Good old Co-op. Power to the people! Well, maybe not. The Co-op has just circulated a new pamphlet "Say YES to clean energy. Join our new campaign to support a clean energy revolution". As you may have guessed already, the revolutions happen at the top of a windmill - when the wind is blowing, that is.
The Co-op has joined up with Greenpeace to call on the UK Government to meet its renewable energy goals (e.g. build more wind farms); it has even given customers a handy leaflet to be returned Freepost to the Manchester office so that their names can be added to a petition headed by the Co-op Campaigns team. Wow, they are keen to be green.
Interestingly, the Co-op farms over 50,000 acres of land in the UK, claiming to be the UK's biggest farmer. Farmland is as good as anywhere to put up a wind turbine taller than Nelson's Column, and to collect the funds generated by each turbine. You can see half a dozen of them on their farm near Wisbech:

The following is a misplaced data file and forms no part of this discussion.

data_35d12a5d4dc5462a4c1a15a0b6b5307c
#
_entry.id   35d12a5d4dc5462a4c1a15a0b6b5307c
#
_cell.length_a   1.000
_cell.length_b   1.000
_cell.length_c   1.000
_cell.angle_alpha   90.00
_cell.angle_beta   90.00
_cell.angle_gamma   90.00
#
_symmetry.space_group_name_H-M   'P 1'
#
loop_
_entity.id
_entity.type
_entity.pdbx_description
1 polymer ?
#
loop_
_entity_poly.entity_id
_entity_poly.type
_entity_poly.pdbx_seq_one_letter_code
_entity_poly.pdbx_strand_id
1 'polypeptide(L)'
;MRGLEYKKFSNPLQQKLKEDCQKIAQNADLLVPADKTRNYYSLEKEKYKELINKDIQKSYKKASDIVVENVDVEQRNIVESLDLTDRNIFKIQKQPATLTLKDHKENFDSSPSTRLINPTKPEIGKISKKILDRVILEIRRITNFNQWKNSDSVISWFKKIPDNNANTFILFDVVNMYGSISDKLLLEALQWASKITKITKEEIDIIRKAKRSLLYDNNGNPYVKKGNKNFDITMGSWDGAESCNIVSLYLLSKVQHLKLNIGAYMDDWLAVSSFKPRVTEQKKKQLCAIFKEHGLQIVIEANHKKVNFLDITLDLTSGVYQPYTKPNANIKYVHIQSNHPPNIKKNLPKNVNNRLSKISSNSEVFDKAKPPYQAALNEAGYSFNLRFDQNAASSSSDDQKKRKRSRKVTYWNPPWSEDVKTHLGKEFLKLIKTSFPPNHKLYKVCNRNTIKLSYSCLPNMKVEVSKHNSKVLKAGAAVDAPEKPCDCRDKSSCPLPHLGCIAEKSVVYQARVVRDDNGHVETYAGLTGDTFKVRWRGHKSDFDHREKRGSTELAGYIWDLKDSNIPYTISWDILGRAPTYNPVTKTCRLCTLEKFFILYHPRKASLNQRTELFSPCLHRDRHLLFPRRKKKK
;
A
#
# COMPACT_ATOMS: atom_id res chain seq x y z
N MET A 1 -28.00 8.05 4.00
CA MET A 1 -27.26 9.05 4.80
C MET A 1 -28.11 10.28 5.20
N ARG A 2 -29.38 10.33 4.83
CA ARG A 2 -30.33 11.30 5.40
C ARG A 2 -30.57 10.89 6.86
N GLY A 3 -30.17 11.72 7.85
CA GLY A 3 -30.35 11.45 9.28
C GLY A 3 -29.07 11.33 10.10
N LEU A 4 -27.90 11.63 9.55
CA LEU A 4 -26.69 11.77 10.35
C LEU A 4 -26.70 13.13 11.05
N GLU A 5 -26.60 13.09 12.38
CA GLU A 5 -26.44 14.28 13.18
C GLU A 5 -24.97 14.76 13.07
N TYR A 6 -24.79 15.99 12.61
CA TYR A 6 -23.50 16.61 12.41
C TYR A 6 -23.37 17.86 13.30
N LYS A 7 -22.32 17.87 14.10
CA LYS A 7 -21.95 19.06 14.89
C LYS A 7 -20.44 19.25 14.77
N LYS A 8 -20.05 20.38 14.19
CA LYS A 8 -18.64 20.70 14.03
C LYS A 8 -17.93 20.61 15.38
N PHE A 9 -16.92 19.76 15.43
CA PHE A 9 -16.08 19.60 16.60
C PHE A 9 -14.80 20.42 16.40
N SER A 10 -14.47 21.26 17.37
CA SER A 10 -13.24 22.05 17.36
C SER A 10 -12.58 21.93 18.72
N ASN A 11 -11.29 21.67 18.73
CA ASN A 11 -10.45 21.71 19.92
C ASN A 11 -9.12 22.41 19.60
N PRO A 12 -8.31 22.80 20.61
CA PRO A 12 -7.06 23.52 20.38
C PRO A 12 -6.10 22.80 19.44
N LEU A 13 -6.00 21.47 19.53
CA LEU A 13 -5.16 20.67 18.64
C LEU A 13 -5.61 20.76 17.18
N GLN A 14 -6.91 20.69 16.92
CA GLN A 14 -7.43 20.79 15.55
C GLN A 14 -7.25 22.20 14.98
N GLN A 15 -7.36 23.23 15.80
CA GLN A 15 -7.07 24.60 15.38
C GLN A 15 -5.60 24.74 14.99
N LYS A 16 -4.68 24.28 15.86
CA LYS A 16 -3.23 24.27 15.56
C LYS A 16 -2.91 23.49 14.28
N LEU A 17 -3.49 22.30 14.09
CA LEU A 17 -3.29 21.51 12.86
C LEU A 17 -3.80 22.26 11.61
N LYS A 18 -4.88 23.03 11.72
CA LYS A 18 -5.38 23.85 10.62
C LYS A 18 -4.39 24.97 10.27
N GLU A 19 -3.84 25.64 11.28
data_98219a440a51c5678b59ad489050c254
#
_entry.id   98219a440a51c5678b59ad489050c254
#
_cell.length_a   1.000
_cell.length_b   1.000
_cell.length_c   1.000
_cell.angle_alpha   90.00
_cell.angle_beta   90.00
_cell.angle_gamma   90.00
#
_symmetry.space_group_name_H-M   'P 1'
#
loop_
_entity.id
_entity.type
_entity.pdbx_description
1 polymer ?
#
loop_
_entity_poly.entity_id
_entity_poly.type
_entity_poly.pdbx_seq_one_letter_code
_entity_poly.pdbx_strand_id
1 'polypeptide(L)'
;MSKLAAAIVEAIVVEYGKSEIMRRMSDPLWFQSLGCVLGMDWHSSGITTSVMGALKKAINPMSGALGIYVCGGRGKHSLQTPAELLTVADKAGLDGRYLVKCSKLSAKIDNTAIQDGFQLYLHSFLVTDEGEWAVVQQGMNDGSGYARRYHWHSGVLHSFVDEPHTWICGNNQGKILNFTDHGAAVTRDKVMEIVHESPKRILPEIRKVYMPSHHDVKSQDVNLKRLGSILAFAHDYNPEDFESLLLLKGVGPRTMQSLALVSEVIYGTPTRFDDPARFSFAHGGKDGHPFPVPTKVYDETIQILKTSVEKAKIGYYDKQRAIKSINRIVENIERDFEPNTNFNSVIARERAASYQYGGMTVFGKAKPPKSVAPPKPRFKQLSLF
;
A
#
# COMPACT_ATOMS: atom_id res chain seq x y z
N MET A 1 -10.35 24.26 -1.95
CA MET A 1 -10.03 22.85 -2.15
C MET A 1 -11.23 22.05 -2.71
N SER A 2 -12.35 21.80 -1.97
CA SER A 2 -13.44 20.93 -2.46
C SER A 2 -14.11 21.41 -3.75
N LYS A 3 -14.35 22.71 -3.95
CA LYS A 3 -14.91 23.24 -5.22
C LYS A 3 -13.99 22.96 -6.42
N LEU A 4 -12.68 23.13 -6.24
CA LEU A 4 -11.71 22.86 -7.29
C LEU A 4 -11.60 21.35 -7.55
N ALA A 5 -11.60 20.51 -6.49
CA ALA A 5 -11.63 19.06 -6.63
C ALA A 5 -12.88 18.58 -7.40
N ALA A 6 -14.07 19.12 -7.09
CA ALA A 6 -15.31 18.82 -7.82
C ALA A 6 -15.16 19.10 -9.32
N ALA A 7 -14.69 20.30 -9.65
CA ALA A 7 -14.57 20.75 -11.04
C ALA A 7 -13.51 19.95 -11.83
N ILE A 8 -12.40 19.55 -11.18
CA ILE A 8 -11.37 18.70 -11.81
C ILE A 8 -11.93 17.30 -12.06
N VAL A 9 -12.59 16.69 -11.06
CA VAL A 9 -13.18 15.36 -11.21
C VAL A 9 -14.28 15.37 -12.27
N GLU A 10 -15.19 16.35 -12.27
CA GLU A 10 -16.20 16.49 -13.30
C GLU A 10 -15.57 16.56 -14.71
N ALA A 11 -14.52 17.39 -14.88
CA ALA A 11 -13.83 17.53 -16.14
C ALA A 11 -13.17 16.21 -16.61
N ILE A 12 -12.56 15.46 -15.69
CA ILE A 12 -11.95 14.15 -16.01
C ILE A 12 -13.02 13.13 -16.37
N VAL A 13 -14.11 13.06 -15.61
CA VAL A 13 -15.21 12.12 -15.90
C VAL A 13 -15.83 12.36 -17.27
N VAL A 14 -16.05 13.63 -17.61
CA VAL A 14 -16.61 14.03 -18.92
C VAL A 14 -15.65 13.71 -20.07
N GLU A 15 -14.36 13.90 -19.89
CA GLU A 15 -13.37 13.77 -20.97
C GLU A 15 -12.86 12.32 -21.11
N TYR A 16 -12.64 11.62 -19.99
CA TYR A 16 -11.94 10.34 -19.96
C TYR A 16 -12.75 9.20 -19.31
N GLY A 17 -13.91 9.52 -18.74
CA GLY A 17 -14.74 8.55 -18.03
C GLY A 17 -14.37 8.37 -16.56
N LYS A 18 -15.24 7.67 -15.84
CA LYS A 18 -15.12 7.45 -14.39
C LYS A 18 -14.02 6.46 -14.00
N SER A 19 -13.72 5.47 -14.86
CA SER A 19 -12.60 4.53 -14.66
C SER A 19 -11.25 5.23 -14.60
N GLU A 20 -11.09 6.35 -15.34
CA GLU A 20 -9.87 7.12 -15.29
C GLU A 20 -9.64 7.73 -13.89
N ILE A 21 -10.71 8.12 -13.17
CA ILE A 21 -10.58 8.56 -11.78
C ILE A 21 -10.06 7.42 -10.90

One of their farms is on the Normanby estate near Scunthorpe, where the windmills are going up already. Normanby is Samantha Cameron's ancestral home before her marriage.
As a rough guide each windmill produces £150,000 worth of electricity a year, and receives a subsidy paid for by adding a bit to everybody's electricity bill totalling £250,000 a year. That is index-linked for the next 25 years. Am I surprised that the Co-op is agitating in favour of renewables?
My constituency is graced by two other Co-op farms, one at Swinefleet near Goole, and the other at Wykeham, near Scarborough, both pretty flat areas not unlike Normanby. No doubt the word is 'watch this space', because if there's space to put one, these farmers may soon be growing windmills. Screw the people.